Why investors should consider municipal bonds despite Puerto Rico (Part 3 of 8)
Municipal bonds (or munis) are issued by state and local governments and their agencies to fund capital expenditure on public projects (like highways, bridges, schools, or hospitals). In the last article of this series, we discussed general obligation (or GO) bonds. In this article, we’ll discuss other variants of municipal bonds (RVNU).
What are revenue bonds?
Revenue bonds are munis issued to finance a particular project, like a toll bridge or highway. The revenue stream from the project would be used to pay the interest and principal repayments for the revenue bond. Revenue bonds are usually issued by entities like hospitals, utilities, and public transportation companies, which hope to service the debt through revenues generated from the project.
The db X-trackers Municipal Infrastructure Revenue Bond Fund (RVNU) tracks the DBIQ Municipal Infrastructure Revenue Bond Index. The index comprises tax-exempt municipal securities issued by states, cities, counties, districts, their respective agencies, and other tax-exempt issuers. RVNU has an expense ratio of 0.3% and has returned 4.86% and 8.21% year-to-date and over the past six months, respectively. However, readers should note that RVNU is a new ETF launched in June last year, and therefore we can’t compare its track record with similar ETFs. The top holdings in RVNU include the Massachusetts Bay Transportation Authority 5% (5.92% of assets) and San Antonio Texas Electric & Gas Revenue 5.25% (3.47% of assets).
Infrastructure requirement of ~$3.6 trillion could see more muni ETFs
According to the American Society of Civil Engineers, the U.S. would have to spend ~$3.6 by 2020 to make needed infrastructure improvements. This requirement, which has been postponed in the past few years due to fiscal austerity following the financial crisis, will see a boom in the sector. Due to the huge spending requirement, there should be more municipal revenue issues to finance projects and also more ETFs like RVNU with exposure to these munis.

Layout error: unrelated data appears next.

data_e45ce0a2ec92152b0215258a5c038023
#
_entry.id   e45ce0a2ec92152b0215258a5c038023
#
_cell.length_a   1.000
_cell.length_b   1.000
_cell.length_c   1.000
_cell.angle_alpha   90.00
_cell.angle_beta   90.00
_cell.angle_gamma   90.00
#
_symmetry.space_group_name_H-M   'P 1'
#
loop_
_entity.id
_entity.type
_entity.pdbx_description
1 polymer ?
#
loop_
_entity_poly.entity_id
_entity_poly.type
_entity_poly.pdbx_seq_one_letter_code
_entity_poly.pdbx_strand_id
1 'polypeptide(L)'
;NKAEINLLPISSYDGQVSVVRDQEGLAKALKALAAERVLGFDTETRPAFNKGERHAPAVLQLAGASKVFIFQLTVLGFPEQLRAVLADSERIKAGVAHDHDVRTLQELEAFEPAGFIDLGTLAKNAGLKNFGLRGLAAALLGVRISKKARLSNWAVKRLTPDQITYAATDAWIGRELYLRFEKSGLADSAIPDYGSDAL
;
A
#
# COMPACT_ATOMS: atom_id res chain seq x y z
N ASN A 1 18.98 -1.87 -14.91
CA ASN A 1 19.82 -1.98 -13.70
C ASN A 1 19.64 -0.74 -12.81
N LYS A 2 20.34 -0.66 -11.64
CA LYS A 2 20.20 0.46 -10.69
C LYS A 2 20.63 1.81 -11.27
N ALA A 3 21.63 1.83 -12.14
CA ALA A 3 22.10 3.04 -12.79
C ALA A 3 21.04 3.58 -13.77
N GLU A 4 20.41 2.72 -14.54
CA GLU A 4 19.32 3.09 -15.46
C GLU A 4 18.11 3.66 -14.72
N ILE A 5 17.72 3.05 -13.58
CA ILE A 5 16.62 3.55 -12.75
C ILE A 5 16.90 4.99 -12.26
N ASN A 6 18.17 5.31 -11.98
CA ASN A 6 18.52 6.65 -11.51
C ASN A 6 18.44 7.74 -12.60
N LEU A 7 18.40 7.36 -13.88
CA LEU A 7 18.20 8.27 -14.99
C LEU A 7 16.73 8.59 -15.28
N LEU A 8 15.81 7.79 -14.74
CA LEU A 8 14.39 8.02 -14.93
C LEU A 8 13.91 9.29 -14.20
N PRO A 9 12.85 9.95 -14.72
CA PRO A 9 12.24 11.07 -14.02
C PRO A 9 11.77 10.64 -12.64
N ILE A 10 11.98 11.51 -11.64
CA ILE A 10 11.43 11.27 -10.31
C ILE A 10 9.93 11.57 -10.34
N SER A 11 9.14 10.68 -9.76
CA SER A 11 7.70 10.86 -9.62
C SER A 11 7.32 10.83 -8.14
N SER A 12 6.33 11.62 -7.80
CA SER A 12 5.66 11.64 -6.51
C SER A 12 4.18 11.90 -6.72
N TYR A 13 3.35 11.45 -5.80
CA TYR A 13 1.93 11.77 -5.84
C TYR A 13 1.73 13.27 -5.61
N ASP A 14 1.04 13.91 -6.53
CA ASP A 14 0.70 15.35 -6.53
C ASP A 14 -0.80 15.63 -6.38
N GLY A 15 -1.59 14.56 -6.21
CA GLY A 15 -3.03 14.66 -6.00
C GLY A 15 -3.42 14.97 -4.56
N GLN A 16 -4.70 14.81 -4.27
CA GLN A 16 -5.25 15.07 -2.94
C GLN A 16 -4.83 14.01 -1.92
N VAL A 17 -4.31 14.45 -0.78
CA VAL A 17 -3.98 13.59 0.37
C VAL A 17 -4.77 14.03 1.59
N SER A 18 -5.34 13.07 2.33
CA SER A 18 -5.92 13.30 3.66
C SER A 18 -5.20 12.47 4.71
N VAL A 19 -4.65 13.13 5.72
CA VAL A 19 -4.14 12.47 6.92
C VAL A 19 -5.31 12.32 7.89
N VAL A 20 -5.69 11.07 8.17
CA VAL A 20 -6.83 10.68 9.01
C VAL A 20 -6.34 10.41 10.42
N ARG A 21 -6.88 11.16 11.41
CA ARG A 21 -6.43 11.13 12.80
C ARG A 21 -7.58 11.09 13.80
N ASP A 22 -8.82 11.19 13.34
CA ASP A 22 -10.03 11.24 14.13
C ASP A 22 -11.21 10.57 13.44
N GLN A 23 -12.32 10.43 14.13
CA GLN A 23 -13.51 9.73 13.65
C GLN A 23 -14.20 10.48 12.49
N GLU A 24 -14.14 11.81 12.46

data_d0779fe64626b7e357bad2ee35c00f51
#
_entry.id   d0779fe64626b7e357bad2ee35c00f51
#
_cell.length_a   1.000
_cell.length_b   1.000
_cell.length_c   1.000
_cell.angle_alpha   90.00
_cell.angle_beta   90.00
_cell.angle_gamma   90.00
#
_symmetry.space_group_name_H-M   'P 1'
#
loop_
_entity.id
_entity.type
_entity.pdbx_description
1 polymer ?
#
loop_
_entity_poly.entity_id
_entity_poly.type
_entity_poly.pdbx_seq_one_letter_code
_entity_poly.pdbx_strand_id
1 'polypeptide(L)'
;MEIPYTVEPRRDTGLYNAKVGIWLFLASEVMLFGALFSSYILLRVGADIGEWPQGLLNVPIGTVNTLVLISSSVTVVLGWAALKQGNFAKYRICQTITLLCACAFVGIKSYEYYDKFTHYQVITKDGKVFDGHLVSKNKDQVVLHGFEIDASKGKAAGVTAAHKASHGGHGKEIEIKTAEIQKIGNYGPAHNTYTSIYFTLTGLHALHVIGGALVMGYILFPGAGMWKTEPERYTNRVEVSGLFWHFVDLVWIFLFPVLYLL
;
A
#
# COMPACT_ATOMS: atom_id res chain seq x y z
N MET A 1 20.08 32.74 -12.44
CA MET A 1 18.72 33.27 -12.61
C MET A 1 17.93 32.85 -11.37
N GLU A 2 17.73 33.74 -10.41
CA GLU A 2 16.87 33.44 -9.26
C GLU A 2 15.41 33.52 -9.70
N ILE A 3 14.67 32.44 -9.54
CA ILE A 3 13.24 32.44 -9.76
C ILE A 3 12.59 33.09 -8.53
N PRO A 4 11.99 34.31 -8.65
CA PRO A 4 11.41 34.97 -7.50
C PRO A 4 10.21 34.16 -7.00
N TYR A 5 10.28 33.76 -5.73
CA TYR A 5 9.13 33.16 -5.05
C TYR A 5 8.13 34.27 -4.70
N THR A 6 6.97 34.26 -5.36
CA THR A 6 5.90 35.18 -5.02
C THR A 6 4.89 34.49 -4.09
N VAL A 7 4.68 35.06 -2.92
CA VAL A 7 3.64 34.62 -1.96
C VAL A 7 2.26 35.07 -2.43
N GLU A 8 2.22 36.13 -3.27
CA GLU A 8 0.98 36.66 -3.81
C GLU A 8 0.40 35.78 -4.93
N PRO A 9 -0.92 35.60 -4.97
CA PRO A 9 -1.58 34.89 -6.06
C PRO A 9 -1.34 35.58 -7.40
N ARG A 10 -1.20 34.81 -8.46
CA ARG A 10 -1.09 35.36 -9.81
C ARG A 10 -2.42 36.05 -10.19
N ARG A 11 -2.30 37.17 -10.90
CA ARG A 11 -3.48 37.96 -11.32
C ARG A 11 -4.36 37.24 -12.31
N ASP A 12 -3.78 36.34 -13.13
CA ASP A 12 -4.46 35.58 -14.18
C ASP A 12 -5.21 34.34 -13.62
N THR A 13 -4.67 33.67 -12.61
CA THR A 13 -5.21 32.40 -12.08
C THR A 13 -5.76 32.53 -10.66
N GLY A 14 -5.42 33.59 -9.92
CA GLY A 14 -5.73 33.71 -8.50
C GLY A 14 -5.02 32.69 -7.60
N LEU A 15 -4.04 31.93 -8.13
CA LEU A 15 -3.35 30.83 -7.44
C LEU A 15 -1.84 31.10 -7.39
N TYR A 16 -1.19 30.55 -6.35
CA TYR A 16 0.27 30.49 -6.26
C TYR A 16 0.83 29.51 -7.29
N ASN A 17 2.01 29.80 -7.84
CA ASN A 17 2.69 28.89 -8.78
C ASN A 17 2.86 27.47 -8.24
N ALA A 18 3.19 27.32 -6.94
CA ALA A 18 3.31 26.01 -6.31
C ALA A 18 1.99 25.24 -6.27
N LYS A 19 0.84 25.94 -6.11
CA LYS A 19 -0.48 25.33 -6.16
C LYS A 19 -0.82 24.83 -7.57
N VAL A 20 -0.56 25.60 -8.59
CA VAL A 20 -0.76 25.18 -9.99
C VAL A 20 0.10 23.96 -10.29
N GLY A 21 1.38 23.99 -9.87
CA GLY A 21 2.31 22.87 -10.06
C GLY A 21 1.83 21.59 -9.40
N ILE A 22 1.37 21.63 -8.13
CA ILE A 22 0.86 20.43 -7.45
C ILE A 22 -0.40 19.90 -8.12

Increased construction spending would also benefit companies like Vulcan Materials (VMC), a construction materials supplier listed on the S&P 500 Index (VOO). It would also benefit construction and engineering ETFs like the ISE Global Engineering and Construction Index Fund (FLM), which has posted total returns of ~100% over the past five years.
Some municipal bonds may also be covered by insurance policies that would protect the investor in the event the issuer defaults. The insurance company would pay the principal and interest payments to bondholders in the event of default. The only catch is that the investor must consider both the insurer’s and the issuer’s creditworthiness before investing in these bonds.
The PowerShares Insured National Municipal Bond Portfolio (PZA) is invested primarily in AAA-rated, insured, tax-exempt, long-term debt publicly issued by the U.S. states or their political sub-divisions. Puerto Rico Commonwealth Public Impt 5% is the top holding in PZA, at 5.69% of assets. Unlike most debt issued by the Commonwealth of Puerto Rico (which has made a splash recently due to its questionable ability to service its ~$70 billion debt burden), the issue is insured—which should protect investors. For more on the Puerto Rico debt downgrade, please read the Market Realist series A Puerto Rican default: Its effect on the municipal bond market.
In the next part of this series, we’ll discuss another municipal bond variant that could protect investors from rising rates. Please read on to Part 4 to learn more.
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